This book is designed both to increase your overall understanding of the litigation process and to provide detailed advice about each stage of trial. Unless you are already in the midst of trial and need to refer to a particular chapter immediately, begin preparing to represent yourself by reading through the book as a whole. As you become familiar with the litigation process, you will understand the significance of procedures and techniques that may initially seem peculiar or unnecessary.
62. See, for example, Robert Bacharach and Lyn Entzeroth, Judicial Advocacy in Pro Se Litigation: A Return to Neutrality, 42 Ind L Rev 19, 34–35 (2009) (arguing that “ad hoc” rules applied to pro se litigants often end up disadvantaging rather than aiding pro se litigants, and specifically describing how attempts by judges to help pro se litigants make initial claims could lead to more dismissals of those claims, thus threatening their pauper status).
Knowing ahead of time that you may encounter a hostile attitude is the best weapon against it. Read and study this book and other legal resources, many of which are available free online or in your local library. Learn how to prepare and present a persuasive case and follow the proper procedures for the Clerk’s Office and the courtroom. If you believe that court personnel at any level are being rude to you, be courteous and professional in return, even as you insist upon fair treatment. By knowing and following court rules and courtroom techniques, you can often earn the respect of the judge and the others who work in the courtroom. As a result, you may well find that they will go out of their way to help you.
Comment offers the first publicly available empirical assessment of several pro se reform efforts thus far. The analysis shows that these pro se reforms have not succeeded in improving pro se litigants’ win rates at trial. This Comment thus suggests that, while pro se reforms likely have important merits, such as enabling a more thorough and dignified hearing process for pro se litigants, on average these reforms do not alter the final outcomes of the litigation process.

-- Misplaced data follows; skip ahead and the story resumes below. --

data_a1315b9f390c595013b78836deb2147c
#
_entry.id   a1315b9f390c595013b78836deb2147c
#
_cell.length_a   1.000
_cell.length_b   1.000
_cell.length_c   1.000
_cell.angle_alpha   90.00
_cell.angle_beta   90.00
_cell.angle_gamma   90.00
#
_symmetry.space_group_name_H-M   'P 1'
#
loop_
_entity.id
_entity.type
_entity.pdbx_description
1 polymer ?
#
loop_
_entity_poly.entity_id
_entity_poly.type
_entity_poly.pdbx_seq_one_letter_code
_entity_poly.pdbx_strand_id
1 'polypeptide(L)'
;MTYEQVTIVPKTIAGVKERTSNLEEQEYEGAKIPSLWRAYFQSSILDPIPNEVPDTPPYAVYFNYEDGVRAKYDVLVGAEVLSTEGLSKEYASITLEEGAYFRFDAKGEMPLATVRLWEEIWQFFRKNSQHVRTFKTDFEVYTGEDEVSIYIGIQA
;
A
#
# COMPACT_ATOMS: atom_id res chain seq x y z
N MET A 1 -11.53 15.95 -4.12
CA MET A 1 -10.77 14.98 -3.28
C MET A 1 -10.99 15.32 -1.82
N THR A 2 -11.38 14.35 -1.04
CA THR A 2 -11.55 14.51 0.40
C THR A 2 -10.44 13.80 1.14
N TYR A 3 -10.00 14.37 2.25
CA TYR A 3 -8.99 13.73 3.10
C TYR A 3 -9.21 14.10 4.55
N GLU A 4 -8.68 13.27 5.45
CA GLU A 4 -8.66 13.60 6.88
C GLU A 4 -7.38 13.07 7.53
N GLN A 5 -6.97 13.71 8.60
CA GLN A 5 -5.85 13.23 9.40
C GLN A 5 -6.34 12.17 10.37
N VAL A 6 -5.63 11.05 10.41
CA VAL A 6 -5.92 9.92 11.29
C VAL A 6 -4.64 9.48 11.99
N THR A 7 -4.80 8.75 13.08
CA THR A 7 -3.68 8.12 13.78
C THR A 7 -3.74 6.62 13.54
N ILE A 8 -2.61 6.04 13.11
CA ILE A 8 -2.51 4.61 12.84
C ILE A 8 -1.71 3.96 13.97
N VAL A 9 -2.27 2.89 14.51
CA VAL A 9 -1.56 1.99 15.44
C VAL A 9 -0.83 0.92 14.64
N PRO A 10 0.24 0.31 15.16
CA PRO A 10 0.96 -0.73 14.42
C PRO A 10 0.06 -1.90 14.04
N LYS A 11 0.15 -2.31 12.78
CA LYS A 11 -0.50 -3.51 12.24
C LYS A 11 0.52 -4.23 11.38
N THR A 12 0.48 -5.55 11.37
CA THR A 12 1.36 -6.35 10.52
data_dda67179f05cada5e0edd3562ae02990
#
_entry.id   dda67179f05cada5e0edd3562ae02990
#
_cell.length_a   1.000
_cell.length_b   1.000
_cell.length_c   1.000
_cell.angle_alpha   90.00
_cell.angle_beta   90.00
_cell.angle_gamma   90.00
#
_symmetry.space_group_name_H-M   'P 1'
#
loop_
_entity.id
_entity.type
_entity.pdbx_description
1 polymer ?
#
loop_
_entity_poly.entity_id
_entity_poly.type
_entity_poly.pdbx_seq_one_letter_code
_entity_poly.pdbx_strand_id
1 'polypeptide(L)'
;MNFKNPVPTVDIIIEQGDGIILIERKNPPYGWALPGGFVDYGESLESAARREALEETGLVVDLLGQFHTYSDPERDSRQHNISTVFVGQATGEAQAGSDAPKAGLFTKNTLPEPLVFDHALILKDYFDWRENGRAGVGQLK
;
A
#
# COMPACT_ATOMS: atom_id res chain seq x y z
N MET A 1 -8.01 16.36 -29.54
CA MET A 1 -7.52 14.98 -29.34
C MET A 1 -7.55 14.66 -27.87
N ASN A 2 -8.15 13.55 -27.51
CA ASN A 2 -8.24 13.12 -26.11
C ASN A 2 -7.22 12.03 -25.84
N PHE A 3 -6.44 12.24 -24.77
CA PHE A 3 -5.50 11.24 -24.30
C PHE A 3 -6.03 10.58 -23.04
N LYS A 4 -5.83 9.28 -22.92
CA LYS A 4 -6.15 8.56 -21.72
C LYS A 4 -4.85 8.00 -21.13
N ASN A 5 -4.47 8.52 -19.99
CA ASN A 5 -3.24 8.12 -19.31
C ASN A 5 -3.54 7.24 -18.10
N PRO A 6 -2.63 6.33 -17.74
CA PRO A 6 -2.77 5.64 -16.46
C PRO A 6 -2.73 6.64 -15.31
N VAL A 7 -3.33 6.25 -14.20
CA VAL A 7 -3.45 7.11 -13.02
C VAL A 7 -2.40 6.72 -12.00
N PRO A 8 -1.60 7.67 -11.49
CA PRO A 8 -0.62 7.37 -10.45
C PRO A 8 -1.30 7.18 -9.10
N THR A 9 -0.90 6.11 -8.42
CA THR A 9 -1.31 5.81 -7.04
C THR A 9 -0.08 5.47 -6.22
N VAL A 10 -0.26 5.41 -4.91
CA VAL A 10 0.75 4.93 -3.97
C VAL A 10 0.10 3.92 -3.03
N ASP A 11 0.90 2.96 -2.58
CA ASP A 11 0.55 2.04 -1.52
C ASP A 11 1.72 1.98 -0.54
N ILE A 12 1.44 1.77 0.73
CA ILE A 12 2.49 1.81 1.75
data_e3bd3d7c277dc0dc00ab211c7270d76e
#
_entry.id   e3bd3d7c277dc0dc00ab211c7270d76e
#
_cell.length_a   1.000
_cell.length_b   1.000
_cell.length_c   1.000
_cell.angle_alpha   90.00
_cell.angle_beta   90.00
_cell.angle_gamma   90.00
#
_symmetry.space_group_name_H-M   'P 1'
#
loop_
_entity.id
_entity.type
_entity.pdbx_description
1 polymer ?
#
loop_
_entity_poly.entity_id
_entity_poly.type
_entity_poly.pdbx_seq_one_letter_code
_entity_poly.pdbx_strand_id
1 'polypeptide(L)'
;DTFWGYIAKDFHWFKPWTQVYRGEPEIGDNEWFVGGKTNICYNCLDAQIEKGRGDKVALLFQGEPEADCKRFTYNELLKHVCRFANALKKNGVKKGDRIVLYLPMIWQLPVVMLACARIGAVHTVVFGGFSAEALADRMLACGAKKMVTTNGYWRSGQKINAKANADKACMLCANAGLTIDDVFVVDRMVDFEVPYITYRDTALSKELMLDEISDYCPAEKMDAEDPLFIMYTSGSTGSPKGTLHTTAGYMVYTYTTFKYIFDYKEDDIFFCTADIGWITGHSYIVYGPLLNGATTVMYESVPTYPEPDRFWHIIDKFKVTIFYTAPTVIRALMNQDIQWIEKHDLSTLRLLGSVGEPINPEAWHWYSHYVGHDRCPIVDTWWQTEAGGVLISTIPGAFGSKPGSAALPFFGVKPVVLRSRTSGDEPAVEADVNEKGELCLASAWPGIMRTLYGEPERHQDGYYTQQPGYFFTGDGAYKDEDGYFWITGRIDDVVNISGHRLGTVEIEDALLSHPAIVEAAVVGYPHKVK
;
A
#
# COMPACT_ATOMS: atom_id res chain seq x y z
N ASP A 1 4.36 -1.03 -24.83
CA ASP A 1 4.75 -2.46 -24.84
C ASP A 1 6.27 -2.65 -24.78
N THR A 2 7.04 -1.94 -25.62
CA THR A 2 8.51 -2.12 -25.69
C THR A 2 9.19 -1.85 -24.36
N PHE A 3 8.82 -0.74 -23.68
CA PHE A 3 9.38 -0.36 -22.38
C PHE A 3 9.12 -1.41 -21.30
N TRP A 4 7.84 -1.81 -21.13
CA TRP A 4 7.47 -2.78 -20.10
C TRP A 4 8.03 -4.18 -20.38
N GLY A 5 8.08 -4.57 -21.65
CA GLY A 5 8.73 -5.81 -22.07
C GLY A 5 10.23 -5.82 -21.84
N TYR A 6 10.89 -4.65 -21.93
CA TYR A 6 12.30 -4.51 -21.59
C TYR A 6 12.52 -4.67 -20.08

61. See, for example, Drew A. Swank, In Defense of Rules and Roles: The Need to Curb Extreme Forms of Pro Se Assistance and Accommodation in Litigation, 54 Am U L Rev 1537, 1583–93 (2005) (arguing that, by playing an active role in the litigation process, a judge becomes an interested party and may become biased—which violates the ideal American judicial role of a “neutral referee”—and may be unfairly advantaged if they are excused for procedural mistakes while represented litigants still bear the costs of procedural mistakes their lawyers may make).
Nor do you need to be intimidated by the difficulty of the law or legal reasoning. Your trial will probably be concerned with facts, not abstract legal issues. For the most part, you can look up the law you need to know. (See Chapter 23 for information on how to do this.) Legal reasoning is not so different from everyday rational thinking. Forget the silly notion that you have to act or sound like an experienced lawyer to be successful in court. Both lawyers and nonlawyers with extremely varied personal styles can succeed in court. The advice to “be yourself” is as appropriate inside the courtroom as outside.
The United States District Court for the District of Idaho have prepared this handbook specifically for the person who has chosen, for whatever reason, to represent himself/herself as a party to a lawsuit: the pro se litigant. The purpose of this handbook is to provide the pro se litigant with a practical and informative initial resource that will assist in the decision-making process and in the filing of a lawsuit when choosing not to retain the aid of a licensed attorney...